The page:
This summer and fall Georgiou will have ample opportunity to put this into practice.
The Dallas Theater Center premiere of Working: A Musical will take place outdoors on July 7-18 at Strauss Square. Unlike the original play’s large cast, this version features only seven individuals. In her role as choreographer, working with the small cast for an outdoor venue has been an exciting challenge for Georgiou. Not only are the seven cast members working twice as hard as they might if there were a larger cast, but Georgiou, who describes her choreographic “safe space” as “intricate gestures with the hands and contortions of the face,” is using this production has a chance to explore expansive, patterned movement, the kind that will likely be visible to audience members sitting farther away from the outdoor stage than would be typical inside a theater.
Working is also important for Georgiou because of its timeliness. The story explores the lives of everyday, working Americans through their own words. In this version director Tiana Kaye Blair interviewed Dallas essential workers, and the interviews will be projected during the show, in effect introducing local workers as virtual cast members.
This fall, Undermain Theatre, where Georgiou is the Associate Artistic Director, will present the newest work by the DGDG, Stronger Than Arms, a new adaptation of the classic Greek play Seven Against Thebes by Danielle Georgiou and DGDG Producer Justin Locklear.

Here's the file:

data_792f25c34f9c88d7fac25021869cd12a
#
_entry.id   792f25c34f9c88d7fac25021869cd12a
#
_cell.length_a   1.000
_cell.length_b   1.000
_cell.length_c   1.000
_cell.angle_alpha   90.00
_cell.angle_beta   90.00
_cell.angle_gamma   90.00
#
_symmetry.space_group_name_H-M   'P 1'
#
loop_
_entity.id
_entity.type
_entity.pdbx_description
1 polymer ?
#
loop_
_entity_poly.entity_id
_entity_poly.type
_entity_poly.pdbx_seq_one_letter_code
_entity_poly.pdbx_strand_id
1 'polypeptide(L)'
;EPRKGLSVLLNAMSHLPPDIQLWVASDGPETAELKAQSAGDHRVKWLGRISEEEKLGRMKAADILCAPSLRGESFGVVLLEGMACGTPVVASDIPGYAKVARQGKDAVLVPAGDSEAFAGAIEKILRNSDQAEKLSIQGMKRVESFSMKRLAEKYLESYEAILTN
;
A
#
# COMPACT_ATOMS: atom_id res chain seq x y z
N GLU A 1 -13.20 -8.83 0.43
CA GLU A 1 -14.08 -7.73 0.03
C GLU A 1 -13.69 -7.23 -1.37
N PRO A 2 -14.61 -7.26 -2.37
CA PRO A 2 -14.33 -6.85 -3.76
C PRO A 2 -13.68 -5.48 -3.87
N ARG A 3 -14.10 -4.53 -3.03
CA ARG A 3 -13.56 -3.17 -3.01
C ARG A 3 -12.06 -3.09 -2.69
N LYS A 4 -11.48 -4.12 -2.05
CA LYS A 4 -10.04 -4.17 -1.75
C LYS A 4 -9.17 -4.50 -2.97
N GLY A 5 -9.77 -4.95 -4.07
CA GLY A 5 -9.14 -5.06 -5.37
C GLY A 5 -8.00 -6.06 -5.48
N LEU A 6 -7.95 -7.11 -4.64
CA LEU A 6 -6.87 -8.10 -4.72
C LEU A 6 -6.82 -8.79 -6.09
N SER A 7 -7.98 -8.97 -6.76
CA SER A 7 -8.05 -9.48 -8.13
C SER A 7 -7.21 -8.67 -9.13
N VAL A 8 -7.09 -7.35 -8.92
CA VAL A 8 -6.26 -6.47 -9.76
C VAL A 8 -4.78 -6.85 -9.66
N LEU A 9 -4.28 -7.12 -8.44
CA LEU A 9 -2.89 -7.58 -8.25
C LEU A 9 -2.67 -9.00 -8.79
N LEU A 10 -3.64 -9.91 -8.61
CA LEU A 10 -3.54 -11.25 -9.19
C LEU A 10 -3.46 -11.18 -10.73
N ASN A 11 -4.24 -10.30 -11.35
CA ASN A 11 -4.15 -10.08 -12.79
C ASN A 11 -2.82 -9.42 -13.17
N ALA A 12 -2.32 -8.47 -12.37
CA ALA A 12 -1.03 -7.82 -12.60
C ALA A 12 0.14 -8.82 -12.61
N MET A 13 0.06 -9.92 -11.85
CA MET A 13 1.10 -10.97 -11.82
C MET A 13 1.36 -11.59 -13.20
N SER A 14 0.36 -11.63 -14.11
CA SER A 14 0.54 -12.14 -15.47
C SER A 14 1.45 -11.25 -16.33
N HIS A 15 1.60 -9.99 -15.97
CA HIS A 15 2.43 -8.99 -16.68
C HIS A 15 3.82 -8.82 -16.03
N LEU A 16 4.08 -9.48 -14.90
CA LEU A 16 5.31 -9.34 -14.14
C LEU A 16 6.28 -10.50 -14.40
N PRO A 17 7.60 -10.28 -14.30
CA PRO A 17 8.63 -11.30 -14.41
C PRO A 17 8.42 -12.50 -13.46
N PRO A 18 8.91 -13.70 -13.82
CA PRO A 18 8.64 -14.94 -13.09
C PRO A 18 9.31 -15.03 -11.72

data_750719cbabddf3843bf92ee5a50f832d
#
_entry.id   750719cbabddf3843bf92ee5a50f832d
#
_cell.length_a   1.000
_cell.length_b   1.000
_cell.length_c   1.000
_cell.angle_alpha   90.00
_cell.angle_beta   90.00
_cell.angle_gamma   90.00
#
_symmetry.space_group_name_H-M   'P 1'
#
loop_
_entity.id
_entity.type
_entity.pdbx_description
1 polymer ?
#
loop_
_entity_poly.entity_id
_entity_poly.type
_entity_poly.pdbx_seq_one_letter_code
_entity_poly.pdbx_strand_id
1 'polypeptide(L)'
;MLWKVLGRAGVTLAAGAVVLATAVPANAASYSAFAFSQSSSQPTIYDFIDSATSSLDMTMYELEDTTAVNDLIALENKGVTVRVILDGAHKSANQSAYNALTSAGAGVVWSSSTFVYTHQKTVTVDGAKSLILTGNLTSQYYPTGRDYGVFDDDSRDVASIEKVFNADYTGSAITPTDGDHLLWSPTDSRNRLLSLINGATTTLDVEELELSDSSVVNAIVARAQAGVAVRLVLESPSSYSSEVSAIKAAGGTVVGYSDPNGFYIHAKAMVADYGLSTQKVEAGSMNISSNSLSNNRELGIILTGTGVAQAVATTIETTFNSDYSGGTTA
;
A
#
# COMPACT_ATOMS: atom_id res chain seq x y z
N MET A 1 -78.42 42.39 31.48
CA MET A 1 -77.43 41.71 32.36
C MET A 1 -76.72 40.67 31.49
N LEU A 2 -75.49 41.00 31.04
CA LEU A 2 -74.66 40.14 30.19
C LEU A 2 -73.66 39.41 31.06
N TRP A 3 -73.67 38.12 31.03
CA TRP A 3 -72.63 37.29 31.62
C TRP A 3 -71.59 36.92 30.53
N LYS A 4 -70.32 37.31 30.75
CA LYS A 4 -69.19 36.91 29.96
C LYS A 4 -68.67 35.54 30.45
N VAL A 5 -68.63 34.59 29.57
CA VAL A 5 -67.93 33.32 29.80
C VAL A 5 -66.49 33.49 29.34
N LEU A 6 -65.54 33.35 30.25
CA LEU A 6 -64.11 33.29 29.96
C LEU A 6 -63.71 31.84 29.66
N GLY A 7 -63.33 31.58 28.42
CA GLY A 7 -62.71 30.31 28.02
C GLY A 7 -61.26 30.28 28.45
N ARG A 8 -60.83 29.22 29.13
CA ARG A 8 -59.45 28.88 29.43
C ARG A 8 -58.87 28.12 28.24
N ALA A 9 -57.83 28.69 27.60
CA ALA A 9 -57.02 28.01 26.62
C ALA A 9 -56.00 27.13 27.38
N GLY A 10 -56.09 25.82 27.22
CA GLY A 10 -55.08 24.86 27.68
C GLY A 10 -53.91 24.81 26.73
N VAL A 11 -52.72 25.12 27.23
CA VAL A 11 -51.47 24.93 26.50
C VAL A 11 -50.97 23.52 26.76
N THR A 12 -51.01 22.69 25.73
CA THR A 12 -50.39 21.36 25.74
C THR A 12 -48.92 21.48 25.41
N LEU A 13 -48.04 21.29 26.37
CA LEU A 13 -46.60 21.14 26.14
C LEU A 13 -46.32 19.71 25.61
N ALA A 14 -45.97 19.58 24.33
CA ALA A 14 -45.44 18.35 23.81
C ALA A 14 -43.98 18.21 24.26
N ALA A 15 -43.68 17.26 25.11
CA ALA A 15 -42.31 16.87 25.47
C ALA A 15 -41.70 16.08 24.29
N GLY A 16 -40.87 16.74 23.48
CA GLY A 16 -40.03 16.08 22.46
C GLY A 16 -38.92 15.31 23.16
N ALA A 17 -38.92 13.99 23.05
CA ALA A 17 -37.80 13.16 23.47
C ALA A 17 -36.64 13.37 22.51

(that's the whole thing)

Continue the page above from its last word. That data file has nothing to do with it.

Danielle Georgiou filming “The Savage Seconds” at The Cedars Union Dancers featured (L to R) Kelli Howard, Sarah Mendez, Elaina Alspach, and Alondra Puentes Also featured Art Director Lori Honeycutt Directed by Danielle Georgiou Photo by Justin Locklear May 2020
Kelli Howard in "Under/Foot" by the Danielle Georgiou Dance Group As performed at Dallas Heritage Village Commissioned by The Cedars Union Site-Specific Improvisation Photo by Heather Alley October 2020
Ruben Carrazana, Omar Padilla, Becki McDonald, and Marti Etheridge (background) in “The Bippy Bobby Boo Show: 2020 Call-In Special” A co-production between the Danielle Georgiou Dance Group and Theatre Three Directed by Danielle Georgiou Set and Lighting Design by Lori Honeycutt Photo by Heather Alley October 2020